Lifeless satellite falls back to Earth
Updated: 2011-09-24 07:27
Junk left from colliding satellites floats through space in this computer-generated image. NASA confirmed that two communication satellites from the United States and Russia collided 800 kilometers above northern Siberia on Sept 10. [Provided to China Daily]
NASA assures public that there is little chance of getting hit by debris
WASHINGTON - Fragments from an old 6-ton NASA satellite hurtled toward Earth on Friday, while the exact site of the crash-landing remained a mystery into the final hours.
The US space agency has stressed that the risk is "extremely small" that any of the 26 chunks that are expected to survive the fiery re-entry into Earth's atmosphere will hit one of the planet's seven billion people a one in 3,200 chance.
"Re-entry is possible sometime during the afternoon or early evening of Sept 23, Eastern Daylight Time," NASA said on its website on Thursday night.
That would be early morning Saturday Beijing time.
"It is still too early to predict the time and location of re-entry with any more certainty, but predictions will become more refined in the next 24 hours."
The influence of solar flares and the tumbling motion of the satellite make narrowing down the landing a particularly difficult task, experts said as the Internet lit up with rumors of where and when it would fall.
The US Department of Defense and NASA were busy tracking the debris and keeping all federal disaster agencies informed, a NASA spokeswoman said.
The Federal Aviation Administration issued a notice on Thursday to pilots and flight crews of the potential hazard and urged them to "report any observed falling space debris to the appropriate (air traffic control) facility and include position, altitude, time and direction of debris observed," CNN said.
The satellite was launched in 1991 and was designed to provide data for better understanding Earth's upper atmosphere and the effects of natural and human interactions on the atmosphere. The satellite was deactivated in 2005 as it ran out of fuel and was left orbiting Earth.
Orbital debris experts say space junk of this size from broken-down satellites and spent rockets tends to fall back to Earth about once a year, though this is the biggest NASA satellite to fall in three decades.
NASA's Skylab crashed into western Australia in 1979.
The surviving chunks of the tour-bus sized satellite will include titanium fuel tanks, beryllium housing and stainless steel batteries and wheel rims. The parts may weigh as little as one kg or as much as 158 kg, NASA said.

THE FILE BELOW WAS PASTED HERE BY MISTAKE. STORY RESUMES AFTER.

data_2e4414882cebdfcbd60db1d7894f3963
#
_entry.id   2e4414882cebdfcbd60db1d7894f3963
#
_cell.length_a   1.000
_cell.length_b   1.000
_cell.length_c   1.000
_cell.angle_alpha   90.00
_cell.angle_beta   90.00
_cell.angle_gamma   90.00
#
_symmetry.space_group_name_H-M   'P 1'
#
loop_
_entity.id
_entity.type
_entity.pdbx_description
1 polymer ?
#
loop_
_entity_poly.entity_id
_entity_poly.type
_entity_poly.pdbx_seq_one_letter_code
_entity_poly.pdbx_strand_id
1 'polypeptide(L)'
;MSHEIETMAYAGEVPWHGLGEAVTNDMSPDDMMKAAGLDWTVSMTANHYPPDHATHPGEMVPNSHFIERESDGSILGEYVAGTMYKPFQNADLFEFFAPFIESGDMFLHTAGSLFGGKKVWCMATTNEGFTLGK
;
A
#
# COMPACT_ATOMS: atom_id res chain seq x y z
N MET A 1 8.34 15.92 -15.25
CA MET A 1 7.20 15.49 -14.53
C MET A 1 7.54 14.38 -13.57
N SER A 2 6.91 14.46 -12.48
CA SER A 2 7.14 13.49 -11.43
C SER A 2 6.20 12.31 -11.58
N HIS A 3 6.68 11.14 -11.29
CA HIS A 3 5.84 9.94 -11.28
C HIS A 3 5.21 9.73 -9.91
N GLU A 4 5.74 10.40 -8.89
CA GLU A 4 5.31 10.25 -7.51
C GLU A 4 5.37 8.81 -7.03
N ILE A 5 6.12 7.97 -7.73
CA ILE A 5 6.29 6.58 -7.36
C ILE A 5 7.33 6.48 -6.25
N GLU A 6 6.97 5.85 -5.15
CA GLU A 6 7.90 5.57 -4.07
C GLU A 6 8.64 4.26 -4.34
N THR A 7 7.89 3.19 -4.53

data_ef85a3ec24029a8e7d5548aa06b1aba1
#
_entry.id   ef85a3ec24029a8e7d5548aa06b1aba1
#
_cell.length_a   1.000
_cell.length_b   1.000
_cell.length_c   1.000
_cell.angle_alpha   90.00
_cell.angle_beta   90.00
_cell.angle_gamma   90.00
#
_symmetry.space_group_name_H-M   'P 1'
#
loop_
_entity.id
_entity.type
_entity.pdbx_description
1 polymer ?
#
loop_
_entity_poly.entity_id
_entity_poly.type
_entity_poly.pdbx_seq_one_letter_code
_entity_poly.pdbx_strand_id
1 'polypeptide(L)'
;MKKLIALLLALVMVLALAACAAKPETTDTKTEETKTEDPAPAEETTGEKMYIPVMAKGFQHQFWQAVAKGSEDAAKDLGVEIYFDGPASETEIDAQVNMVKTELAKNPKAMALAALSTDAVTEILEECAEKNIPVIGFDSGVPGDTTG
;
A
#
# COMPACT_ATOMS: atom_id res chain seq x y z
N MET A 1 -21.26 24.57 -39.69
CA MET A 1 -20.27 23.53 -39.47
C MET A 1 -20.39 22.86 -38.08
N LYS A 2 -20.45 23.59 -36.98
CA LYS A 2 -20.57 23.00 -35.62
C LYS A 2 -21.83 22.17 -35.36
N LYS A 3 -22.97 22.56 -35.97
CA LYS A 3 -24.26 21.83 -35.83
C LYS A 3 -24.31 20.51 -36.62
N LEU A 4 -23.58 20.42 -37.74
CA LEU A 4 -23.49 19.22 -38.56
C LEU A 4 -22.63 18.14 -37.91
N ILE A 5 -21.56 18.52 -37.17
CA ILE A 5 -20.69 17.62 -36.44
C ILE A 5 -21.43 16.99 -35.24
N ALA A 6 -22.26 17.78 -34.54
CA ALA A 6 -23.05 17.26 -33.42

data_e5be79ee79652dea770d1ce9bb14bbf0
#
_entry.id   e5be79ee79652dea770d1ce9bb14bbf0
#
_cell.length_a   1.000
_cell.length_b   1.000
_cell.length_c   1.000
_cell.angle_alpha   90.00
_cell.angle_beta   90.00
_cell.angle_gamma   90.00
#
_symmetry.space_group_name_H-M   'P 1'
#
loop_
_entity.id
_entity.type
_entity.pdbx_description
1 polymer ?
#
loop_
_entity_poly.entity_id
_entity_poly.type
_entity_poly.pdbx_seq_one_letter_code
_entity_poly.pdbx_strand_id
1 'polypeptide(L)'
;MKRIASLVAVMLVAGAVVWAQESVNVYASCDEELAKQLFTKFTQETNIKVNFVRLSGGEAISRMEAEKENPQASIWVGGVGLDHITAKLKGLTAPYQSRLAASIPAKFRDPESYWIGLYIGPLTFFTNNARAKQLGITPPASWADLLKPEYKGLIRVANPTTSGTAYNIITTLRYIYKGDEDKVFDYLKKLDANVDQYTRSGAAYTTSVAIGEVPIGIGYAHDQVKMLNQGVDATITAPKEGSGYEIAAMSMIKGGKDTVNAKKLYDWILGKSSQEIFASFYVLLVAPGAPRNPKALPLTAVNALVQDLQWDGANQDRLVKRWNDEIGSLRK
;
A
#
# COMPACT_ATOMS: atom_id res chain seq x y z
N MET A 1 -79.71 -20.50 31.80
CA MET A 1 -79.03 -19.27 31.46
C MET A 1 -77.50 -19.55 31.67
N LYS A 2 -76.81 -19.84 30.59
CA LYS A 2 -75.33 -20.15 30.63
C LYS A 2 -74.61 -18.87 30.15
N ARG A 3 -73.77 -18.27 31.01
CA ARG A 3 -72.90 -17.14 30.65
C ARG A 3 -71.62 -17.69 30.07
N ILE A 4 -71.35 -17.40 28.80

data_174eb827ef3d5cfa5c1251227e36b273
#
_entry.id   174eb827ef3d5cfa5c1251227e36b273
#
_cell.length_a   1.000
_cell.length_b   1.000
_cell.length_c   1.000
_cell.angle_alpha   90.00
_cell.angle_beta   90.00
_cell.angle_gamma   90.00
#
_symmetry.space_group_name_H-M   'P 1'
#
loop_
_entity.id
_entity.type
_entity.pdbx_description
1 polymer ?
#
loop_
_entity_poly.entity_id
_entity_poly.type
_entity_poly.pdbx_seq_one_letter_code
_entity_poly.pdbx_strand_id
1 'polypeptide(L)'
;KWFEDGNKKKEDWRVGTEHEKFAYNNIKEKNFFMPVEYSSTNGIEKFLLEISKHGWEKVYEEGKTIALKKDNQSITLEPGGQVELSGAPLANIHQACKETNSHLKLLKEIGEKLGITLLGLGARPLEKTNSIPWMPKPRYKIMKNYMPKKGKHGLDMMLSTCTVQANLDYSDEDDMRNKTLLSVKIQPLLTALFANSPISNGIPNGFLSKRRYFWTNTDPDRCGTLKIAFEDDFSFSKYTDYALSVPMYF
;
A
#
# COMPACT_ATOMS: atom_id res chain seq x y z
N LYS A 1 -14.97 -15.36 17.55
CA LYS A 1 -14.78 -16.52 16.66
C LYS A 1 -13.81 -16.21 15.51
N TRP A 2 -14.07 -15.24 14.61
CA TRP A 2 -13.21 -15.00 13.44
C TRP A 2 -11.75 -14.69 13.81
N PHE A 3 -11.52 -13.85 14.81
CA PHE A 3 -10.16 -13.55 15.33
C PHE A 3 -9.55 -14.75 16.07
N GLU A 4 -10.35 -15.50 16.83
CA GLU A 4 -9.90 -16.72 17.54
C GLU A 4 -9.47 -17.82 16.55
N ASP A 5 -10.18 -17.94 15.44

Orbital debris scientists say the pieces will fall somewhere between 57 north latitude and 57 south latitude, which covers most of the populated world.
The debris field is expected to span 800 square kilometers.
Pang Zhihao, a researcher from the Chinese Research Institute of Space Technology, told Xinhua that the crash could have been avoided had the satellite been put into a higher orbit, or manipulated to drop in the South Pacific when it had abundant fuel.
Pang said most spacecraft will incinerate upon re-entering Earth's atmosphere, and the debris will mostly likely fall into the ocean or hit an uninhabited area.
NASA has also said that in 50 years of space exploration no one has ever been confirmed injured by falling space junk.
The craft contains no fuel and so is not expected to explode on impact.
"No consideration ever was given to shooting it down," NASA spokeswoman Beth Dickey said.
NASA has warned anyone who comes across what they believe may be debris not to touch it but to contact authorities for assistance.
Space law professor Frans von der Dunk from the University of Nebraska-Lincoln's College of Law told AFP that the United States will likely have to pay damages to any country where the debris falls.
"The damage to be compensated is essentially without limit," von der Dunk said, referring to the 1972 Liability Convention to which the United States is one of 80 signatories.
"Damage here concerns 'loss of life, personal injury or other impairment of health; or loss of or damage to property of States or of persons, natural or juridical, or property of international intergovernmental organizations,'" he said, reading from the agreement.
However, the issue could get thornier if the debris causes damage in a country that is not part of the convention.
"The number of countries so far theoretically at risk is rather large, so there may be an issue if damage would be caused to a state not being party to the Liability Convention," he said.